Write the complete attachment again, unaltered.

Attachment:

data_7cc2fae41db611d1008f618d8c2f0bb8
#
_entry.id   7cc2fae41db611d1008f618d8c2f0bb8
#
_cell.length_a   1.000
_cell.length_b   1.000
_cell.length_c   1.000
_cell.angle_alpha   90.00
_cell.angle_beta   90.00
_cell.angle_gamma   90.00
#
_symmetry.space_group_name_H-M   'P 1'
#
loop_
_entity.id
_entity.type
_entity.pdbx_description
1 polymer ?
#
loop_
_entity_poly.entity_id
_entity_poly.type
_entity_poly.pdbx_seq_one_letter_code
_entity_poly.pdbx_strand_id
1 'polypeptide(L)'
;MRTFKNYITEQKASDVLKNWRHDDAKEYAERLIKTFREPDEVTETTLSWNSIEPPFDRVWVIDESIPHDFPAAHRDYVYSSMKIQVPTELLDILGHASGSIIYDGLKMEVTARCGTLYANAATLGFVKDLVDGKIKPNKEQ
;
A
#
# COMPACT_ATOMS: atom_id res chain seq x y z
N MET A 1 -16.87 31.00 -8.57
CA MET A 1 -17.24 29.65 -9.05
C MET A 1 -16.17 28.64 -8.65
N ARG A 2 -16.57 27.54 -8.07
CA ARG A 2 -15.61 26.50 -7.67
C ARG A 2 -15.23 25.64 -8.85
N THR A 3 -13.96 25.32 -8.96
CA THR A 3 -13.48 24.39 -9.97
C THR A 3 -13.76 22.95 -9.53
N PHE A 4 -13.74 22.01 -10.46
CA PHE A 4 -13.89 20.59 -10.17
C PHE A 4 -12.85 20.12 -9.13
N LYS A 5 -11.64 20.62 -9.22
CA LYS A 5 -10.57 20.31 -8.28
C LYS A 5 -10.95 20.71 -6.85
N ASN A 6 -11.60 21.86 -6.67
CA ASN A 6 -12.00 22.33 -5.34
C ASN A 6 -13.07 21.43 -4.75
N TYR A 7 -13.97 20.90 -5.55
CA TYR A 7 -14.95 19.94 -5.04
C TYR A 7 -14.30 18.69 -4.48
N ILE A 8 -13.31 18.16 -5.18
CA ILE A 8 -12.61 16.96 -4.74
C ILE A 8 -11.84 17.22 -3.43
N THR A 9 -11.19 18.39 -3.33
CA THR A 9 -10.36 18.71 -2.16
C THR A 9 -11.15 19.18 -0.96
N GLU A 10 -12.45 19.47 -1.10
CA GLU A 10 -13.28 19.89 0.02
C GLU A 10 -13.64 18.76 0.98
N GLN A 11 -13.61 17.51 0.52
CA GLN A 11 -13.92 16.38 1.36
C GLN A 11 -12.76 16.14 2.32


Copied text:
data_7cc2fae41db611d1008f618d8c2f0bb8
#
_entry.id   7cc2fae41db611d1008f618d8c2f0bb8
#
_cell.length_a   1.000
_cell.length_b   1.000
_cell.length_c   1.000
_cell.angle_alpha   90.00
_cell.angle_beta   90.00
_cell.angle_gamma   90.00
#
_symmetry.space_group_name_H-M   'P 1'
#
loop_
_entity.id
_entity.type
_entity.pdbx_description
1 polymer ?
#
loop_
_entity_poly.entity_id
_entity_poly.type
_entity_poly.pdbx_seq_one_letter_code
_entity_poly.pdbx_strand_id
1 'polypeptide(L)'
;MRTFKNYITEQKASDVLKNWRHDDAKEYAERLIKTFREPDEVTETTLSWNSIEPPFDRVWVIDESIPHDFPAAHRDYVYSSMKIQVPTELLDILGHASGSIIYDGLKMEVTARCGTLYANAATLGFVKDLVDGKIKPNKEQ
;
A
#
# COMPACT_ATOMS: atom_id res chain seq x y z
N MET A 1 -16.87 31.00 -8.57
CA MET A 1 -17.24 29.65 -9.05
C MET A 1 -16.17 28.64 -8.65
N ARG A 2 -16.57 27.54 -8.07
CA ARG A 2 -15.61 26.50 -7.67
C ARG A 2 -15.23 25.64 -8.85
N THR A 3 -13.96 25.32 -8.96
CA THR A 3 -13.48 24.39 -9.97
C THR A 3 -13.76 22.95 -9.53
N PHE A 4 -13.74 22.01 -10.46
CA PHE A 4 -13.89 20.59 -10.17
C PHE A 4 -12.85 20.12 -9.13
N LYS A 5 -11.64 20.62 -9.22
CA LYS A 5 -10.57 20.31 -8.28
C LYS A 5 -10.95 20.71 -6.85
N ASN A 6 -11.60 21.86 -6.67
CA ASN A 6 -12.00 22.33 -5.34
C ASN A 6 -13.07 21.43 -4.75
N TYR A 7 -13.97 20.90 -5.55
CA TYR A 7 -14.95 19.94 -5.04
C TYR A 7 -14.30 18.69 -4.48
N ILE A 8 -13.31 18.16 -5.18
CA ILE A 8 -12.61 16.96 -4.74
C ILE A 8 -11.84 17.22 -3.43
N THR A 9 -11.19 18.39 -3.33
CA THR A 9 -10.36 18.71 -2.16
C THR A 9 -11.15 19.18 -0.96
N GLU A 10 -12.45 19.47 -1.10
CA GLU A 10 -13.28 19.89 0.02
C GLU A 10 -13.64 18.76 0.98
N GLN A 11 -13.61 17.51 0.52
CA GLN A 11 -13.92 16.38 1.36
C GLN A 11 -12.76 16.14 2.32